In joining the Climate Pledge, Lottoland has agreed to three specific action areas. They are:
- Measure and report greenhouse gas emissions on a frequent basis.
- Create credible offsets in order to achieve net-zero carbon emissions by 2040.
- Implementation of decarbonisation strategies in accordance with the Paris Agreement.
Speaking of the gambling brand’s addition to the Climate Pledge, the CEO of Lottoland, Nigel Birrell said that his company “is thrilled to achieve carbon-neutral status”. He went on to stress that the company remains committed when it comes to being mindful of the environment, including both customers and employees.
Lottoland operates in a variety of countries across the world, including the United Kingdom, Hungary, Italy, India, South Africa, Mexico, Australia and Sweden, amongst others. But will other companies follow in its footsteps? And what about the land-based companies with large establishments to operate?
What About Big Casino Cities Like Las Vegas?
If you’ve ever seen a city like Las Vegas and all of its illuminated casinos, then you’ll probably at least be subconsciously aware of the power that it must take to provide such to visitors. But it’s not just the mass of bright lights in action that Las Vegas features. It also has a mass of fountains running, a plethora of places to eat and drink and dance, all of the machines inside to power, and more. Could it really be possible for such a place to become carbon neutral with so much going on?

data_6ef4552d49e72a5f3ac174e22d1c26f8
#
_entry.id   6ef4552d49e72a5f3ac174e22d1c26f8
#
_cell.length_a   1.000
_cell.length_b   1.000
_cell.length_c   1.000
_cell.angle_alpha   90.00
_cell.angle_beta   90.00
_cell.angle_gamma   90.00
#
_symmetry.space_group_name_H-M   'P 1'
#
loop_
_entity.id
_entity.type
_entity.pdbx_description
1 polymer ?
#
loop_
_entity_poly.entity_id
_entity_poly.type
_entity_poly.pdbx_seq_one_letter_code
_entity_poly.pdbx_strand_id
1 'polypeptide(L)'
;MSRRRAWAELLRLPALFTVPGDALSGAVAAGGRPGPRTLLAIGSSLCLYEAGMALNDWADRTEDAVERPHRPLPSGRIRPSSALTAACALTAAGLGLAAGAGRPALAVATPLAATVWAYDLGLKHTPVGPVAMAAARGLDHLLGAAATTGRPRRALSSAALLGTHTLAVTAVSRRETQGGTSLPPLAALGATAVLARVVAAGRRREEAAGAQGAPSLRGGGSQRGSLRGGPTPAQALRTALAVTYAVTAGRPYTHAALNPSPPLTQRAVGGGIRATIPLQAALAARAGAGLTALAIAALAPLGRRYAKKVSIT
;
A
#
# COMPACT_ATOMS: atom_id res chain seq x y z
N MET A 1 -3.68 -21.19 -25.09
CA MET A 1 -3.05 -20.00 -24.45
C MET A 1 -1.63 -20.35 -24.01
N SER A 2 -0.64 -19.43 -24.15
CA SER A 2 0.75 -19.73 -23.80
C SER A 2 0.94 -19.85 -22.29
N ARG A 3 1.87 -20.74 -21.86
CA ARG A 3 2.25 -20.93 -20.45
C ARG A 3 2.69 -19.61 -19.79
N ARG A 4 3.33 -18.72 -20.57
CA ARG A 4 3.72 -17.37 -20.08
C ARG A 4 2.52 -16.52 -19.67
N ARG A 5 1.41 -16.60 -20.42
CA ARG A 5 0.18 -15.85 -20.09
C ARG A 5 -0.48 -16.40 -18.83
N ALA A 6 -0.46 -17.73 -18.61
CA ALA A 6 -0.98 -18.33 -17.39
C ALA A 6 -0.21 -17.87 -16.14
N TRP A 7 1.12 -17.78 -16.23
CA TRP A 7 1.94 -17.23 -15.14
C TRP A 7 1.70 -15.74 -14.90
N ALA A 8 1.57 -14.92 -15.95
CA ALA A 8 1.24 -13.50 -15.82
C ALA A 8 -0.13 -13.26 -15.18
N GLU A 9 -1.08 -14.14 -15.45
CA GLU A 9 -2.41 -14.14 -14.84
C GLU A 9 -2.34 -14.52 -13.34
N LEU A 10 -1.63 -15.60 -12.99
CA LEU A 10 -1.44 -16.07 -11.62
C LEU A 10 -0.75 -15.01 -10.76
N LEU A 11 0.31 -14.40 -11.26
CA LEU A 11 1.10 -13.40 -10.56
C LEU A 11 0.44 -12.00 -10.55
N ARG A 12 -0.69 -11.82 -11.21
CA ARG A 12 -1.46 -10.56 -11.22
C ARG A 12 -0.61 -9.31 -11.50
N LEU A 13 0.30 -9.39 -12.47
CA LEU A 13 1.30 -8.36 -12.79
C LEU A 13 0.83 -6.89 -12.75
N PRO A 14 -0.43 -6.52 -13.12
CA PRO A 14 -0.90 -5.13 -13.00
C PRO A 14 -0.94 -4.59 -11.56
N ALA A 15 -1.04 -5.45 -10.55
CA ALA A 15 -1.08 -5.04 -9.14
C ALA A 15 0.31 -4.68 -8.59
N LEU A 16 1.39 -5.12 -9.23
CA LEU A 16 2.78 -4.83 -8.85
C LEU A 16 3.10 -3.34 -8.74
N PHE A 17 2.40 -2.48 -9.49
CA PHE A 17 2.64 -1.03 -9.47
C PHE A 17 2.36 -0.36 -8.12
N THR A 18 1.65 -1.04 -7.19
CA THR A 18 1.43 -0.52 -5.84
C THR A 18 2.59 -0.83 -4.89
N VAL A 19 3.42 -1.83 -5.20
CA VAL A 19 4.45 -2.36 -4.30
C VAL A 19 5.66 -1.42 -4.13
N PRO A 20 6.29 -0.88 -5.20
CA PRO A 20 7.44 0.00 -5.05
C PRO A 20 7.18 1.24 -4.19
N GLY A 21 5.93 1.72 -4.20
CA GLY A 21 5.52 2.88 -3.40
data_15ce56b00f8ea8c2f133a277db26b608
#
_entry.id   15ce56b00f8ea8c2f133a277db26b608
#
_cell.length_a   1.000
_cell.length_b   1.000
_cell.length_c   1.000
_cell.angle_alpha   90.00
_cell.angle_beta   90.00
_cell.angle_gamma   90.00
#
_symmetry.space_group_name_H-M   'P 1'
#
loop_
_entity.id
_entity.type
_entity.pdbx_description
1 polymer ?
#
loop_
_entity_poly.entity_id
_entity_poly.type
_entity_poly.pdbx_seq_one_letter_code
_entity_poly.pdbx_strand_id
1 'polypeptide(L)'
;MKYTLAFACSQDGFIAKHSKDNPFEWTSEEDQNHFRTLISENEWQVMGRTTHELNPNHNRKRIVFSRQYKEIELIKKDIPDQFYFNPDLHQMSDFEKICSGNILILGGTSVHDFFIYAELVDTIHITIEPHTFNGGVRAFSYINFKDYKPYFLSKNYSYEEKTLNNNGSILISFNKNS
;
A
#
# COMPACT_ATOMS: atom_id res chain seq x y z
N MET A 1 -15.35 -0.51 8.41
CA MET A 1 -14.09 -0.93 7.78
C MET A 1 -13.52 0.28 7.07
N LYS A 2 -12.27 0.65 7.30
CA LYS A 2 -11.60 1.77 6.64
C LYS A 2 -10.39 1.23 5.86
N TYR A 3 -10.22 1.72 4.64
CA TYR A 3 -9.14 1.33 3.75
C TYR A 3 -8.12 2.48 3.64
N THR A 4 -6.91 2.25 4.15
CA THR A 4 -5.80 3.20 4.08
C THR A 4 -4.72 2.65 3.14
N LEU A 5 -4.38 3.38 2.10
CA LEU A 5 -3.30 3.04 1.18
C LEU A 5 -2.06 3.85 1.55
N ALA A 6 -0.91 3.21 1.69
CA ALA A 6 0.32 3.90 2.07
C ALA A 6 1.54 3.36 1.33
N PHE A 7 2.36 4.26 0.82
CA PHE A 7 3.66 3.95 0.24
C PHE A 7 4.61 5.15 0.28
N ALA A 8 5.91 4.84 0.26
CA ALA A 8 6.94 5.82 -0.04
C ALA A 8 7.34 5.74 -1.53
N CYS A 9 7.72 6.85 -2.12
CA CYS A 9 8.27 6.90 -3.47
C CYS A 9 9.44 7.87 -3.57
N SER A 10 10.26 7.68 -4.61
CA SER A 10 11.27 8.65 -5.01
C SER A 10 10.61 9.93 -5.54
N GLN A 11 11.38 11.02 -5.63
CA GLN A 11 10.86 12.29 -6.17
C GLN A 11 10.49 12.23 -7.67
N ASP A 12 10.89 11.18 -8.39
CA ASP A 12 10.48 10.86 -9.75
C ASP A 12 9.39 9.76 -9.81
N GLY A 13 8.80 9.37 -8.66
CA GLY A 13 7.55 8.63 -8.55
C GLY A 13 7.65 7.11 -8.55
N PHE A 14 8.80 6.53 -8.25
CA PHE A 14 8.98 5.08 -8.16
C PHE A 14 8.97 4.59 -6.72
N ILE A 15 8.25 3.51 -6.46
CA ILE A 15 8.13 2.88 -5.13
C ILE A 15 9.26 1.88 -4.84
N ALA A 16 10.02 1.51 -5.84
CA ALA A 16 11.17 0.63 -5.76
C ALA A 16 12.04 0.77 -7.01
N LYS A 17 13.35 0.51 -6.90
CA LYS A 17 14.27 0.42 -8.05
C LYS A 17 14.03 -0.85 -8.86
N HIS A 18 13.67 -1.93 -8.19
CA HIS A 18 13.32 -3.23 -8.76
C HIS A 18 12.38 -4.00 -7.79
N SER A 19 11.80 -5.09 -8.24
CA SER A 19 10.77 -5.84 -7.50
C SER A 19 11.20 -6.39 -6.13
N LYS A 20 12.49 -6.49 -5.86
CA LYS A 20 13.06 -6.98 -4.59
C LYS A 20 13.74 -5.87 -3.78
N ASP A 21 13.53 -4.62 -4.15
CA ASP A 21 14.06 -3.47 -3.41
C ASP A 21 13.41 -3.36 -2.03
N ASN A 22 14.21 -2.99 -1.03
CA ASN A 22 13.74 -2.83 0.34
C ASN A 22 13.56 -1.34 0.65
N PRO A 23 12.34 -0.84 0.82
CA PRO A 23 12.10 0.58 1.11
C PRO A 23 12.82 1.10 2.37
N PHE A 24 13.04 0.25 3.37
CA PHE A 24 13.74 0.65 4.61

Carbon neutrality is without a doubt becoming much more important in today’s world. Casinos haven’t really been explored in a big way yet. Yet some brands have taken steps towards cutting their carbon footprint already. The main goal behind becoming carbon neutral is to try and avoid all carbon created by human activity. Some companies have the possibility of switching to greener energy, like solar power. If it is not possible to remove carbon at the source though, companies need to try and offset it instead. This is something that can be done by planting more trees, which convert CO2 into oxygen.
With regard to solar power, some casinos in Las Vegas have already had panels installed on their roofs to take advantage of this. The largest casinos, which tend to be the largest where pollution is concerned, have vast roof spaces to be able to utilise such for solar panels. These establishments require vast amounts of electricity to power not only the slot machines within, but the crystal chandeliers, the neon signs, even down to things like hand dryers in the toilets. Therefore, committing to using solar power is a large contribution to carbon neutrality.
MGM Resorts in Las Vegas launched a 100 Mega Watt Solar Array in early 2021, being one of the global leaders in the battle against climate change. This serves as the hospitality industry’s largest directly sourced renewable electricity project across the world. Through this, up to 90% of the daytime power in the MGM Resorts establishment in Las Vegas comes.